Layout: A-; a good variety, different types of par 3’s, 4’s and 5’s to keep you on your toes
Amenities: A-; water everywhere, a nice range and spectacular clubhouse. Just needed some GPS on the carts
Staff: A; these guys are easy to spot, they wear uniform traffic cone orange polos that are almost visible from space. I’ll check later with NASA to confirm
Difficulty: B; as hard as you allow it to be on you, the greens are fair and reliable as is the sand, so it’s really the desert you’ve gotta look out for
Scenery: A; past the lush green fairways lies an expansive wilderness of raw, inspiring desert that just might inspire and kick-start the sequel to my book that’s been stalled
Value: A; as an AZ resident in the summer, it’s only $45. Obviously they’ll charge the out-of-towners in spring a king’s ransom. But for me this is a steal, the way they keep it looking and playing great in the triple-digit heat. Consider that TPC Scottsdale’s Stadium Course, with half the fun and none of the views, still charges locals almost twice as much right now, where would you rather go?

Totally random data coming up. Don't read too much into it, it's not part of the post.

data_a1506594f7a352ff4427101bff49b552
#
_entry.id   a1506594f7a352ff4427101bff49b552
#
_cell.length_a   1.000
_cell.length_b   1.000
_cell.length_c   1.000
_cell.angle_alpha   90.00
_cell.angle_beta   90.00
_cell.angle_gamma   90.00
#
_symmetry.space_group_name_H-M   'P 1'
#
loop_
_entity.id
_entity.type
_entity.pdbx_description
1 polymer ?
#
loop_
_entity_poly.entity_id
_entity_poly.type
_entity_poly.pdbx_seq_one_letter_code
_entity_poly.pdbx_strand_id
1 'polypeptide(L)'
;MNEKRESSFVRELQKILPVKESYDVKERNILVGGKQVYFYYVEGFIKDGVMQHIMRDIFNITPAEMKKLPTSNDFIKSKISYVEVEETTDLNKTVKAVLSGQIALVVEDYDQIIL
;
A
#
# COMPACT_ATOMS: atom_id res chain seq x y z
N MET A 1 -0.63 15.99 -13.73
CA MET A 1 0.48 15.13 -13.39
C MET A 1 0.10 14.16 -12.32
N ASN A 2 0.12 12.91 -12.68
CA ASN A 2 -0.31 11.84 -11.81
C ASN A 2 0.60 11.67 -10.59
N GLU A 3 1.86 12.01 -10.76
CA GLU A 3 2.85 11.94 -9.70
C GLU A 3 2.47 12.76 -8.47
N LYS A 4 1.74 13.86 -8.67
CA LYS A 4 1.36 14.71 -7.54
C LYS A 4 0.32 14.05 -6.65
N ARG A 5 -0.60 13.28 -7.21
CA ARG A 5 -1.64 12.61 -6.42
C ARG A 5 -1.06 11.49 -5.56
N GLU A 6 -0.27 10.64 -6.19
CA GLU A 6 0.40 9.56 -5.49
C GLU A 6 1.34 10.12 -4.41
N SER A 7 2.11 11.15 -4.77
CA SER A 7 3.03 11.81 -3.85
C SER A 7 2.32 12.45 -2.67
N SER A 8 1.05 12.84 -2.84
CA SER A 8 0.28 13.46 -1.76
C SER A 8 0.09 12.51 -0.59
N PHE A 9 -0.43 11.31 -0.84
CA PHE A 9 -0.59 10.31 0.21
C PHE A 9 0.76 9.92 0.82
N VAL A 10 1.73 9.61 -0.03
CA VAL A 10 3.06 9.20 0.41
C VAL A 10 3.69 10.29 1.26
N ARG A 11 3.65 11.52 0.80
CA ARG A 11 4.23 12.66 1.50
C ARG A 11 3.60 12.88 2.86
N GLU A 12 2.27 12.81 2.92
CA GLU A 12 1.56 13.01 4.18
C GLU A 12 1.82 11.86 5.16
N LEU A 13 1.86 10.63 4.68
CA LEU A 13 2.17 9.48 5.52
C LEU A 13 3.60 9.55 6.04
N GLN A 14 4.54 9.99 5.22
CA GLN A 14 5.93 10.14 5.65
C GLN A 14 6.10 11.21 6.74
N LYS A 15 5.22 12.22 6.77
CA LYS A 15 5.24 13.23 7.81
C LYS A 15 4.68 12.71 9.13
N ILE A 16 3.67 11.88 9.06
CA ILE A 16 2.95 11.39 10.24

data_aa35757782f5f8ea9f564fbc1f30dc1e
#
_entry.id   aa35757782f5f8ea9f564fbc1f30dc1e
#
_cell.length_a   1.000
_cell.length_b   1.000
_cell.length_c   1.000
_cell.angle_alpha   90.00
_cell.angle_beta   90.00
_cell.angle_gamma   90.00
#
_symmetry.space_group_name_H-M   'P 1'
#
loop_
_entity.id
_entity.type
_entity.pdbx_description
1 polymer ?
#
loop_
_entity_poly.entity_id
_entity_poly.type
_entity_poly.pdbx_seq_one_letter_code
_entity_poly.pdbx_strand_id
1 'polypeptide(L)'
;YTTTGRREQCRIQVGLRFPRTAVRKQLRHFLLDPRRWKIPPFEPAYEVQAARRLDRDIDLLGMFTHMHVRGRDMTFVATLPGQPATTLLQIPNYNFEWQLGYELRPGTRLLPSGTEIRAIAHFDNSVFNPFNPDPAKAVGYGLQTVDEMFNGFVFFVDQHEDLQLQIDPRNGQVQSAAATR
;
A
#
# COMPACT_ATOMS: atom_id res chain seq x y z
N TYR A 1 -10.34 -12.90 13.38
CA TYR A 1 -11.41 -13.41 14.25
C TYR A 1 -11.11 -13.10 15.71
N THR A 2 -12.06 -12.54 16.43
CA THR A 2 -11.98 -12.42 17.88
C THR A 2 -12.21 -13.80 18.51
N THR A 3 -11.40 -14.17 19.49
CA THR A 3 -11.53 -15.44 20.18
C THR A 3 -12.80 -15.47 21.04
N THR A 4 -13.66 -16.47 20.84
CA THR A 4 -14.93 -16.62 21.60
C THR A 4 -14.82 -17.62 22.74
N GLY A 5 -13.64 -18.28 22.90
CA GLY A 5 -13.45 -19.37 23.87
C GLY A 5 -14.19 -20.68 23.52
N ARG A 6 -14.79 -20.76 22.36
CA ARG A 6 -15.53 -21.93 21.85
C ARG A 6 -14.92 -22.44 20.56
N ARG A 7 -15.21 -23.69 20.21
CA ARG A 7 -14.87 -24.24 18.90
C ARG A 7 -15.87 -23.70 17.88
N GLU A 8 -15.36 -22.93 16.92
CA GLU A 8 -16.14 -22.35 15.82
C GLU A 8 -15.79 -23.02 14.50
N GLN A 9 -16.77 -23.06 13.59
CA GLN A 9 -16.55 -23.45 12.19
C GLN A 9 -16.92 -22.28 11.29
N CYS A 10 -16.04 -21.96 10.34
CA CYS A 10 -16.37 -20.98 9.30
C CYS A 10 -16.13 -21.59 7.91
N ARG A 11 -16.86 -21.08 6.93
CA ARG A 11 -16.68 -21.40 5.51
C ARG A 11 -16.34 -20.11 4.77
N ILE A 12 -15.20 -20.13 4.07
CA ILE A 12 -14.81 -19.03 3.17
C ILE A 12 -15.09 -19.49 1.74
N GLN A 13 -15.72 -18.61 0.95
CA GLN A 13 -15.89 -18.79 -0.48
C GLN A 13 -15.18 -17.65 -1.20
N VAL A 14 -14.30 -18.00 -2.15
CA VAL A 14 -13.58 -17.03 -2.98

Overall GPA: 3.73 (A-); play here? Definitely. Now the great mystery… is Cholla as good or better than Saguaro as some have said? Only one way to find out.